Thayne Elementary Weather Station
A Davis Weather Station was installed at Thayne Elementary School in September 2010 and has been transmitting data since 3pm September 22, 2010. On August 15, 2011 the sensors for both soil temperature and moisture were added to the station.
Following is a graph for the most recent year of daily maximum and minimum temperatures from the weather station.
|Max and Min Temps Thayne Elementary May 1 2015 to April 30 2016|
It is interesting to look at the data which has been collected with the soil moisture and temperature sensors.
The first temperature sensor is located just below the surface on the school grounds with the 2nd sensor buried at a depth of one foot and the third at 2 feet.
When looking at the sensor located just below the surface, it is surprising to see the large range of temperatures on particularly sunny days. Following is an example of data for the soil temperatures
|Near surface Thayne Elementary temperature|
However the 1 foot and 2 foot sensors tell a much different story with both dropping to freezing early in January and remaining there until the last week in March.
|Thayne Soil Temperature at a depth of one foot|
|Thayne Soil Temperature at a depth of two feet.|
The sensors currently are available from Spring until Fall. Below is the graph of the 3 levels of temperatures for most of April 2016. The orange is just below the surface while Blue is one foot and green two feet below the surface.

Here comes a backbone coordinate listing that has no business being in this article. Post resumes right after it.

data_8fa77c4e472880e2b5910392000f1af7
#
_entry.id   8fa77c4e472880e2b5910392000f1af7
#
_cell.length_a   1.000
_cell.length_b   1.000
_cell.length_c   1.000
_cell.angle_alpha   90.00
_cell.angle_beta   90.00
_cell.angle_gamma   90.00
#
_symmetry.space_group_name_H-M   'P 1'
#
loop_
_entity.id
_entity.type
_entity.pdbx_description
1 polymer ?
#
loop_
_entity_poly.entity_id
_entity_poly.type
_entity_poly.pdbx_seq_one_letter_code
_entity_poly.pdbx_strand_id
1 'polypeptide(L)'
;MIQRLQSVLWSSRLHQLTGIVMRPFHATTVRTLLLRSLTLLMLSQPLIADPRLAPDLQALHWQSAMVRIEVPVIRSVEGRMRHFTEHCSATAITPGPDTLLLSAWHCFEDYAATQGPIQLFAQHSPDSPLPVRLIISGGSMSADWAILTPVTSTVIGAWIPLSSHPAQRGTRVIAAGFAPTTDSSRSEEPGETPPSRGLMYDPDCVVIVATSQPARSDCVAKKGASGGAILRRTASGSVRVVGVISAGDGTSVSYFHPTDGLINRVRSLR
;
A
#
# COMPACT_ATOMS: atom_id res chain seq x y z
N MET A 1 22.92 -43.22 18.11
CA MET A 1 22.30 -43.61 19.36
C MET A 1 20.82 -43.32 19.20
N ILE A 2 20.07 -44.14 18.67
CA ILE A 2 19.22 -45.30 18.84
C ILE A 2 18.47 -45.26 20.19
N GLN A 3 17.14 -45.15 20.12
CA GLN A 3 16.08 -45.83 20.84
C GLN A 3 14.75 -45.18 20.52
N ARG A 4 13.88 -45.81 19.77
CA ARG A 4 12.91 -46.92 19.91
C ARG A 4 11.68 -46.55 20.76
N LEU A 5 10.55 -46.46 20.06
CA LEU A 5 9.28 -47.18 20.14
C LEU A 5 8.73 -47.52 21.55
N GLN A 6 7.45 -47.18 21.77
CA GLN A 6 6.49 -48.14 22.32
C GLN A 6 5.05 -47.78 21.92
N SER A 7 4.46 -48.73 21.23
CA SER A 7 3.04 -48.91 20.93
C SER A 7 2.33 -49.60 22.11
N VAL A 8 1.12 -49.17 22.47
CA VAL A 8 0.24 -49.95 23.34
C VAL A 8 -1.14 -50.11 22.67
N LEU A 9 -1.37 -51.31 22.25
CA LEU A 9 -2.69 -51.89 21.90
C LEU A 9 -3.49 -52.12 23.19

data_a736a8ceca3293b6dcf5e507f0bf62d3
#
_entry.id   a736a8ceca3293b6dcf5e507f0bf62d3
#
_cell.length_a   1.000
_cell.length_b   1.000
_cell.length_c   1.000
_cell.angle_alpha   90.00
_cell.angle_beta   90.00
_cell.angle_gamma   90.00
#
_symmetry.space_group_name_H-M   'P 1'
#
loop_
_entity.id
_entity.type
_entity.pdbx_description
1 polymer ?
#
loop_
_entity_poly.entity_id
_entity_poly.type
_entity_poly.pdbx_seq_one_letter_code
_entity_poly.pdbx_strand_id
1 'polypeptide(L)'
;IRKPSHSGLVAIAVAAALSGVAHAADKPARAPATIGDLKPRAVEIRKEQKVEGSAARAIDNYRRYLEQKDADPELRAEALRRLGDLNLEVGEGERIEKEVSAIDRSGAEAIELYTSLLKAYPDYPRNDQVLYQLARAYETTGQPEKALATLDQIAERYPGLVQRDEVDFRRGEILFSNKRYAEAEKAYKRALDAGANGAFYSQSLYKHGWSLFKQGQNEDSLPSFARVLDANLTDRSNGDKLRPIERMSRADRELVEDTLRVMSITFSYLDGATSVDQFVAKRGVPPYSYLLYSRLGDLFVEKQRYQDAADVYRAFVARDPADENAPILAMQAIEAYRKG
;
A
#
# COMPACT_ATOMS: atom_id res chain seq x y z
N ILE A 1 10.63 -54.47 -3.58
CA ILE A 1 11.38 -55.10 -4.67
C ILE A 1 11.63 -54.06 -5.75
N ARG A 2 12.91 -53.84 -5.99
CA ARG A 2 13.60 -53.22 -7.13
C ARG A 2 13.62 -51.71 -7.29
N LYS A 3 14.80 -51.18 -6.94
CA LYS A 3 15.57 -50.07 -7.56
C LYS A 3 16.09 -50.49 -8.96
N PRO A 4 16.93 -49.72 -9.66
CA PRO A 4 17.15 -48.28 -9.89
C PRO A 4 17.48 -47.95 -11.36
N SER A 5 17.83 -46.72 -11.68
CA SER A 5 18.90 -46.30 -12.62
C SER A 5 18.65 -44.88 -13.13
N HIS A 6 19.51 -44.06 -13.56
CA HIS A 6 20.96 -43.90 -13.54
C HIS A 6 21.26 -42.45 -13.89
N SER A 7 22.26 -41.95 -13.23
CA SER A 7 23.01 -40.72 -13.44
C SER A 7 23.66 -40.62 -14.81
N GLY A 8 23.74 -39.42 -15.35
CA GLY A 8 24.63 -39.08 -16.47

|Three levels of soil temperatures from April 13-30 2016|
|Moisture at one(green) and two(red) foot levels|
The moisture sensor thus far indicates fairly high soil moisture content.
The current reading of 9-12 centibars is a very moist soil. It will be interesting to see how this sensor responds during summer It can be observed any time on line at
For additional information (as to what this measurement suggests) the following is helpful:
General rule of thumb for interpretation:
Soil moisture is nearing a critically dry level when soil tension (indicated by the centibar meter reading) reaches a level that corresponds to more than 50 percent depletion of the plant available water at a specific soil depth. The critical soil tension level that corresponds with 50 percent depletion levels will vary depending upon soil type because of different soil porosity characteristics.. For example, a soil tension reading of 35 centibars may indicate that a very sandy soil will approach 50 percent depletion of plant available soil moisture but for a loam/silt loam soil 50 percent depletion may not be approached until tension readings approach 110 to 130 centibars.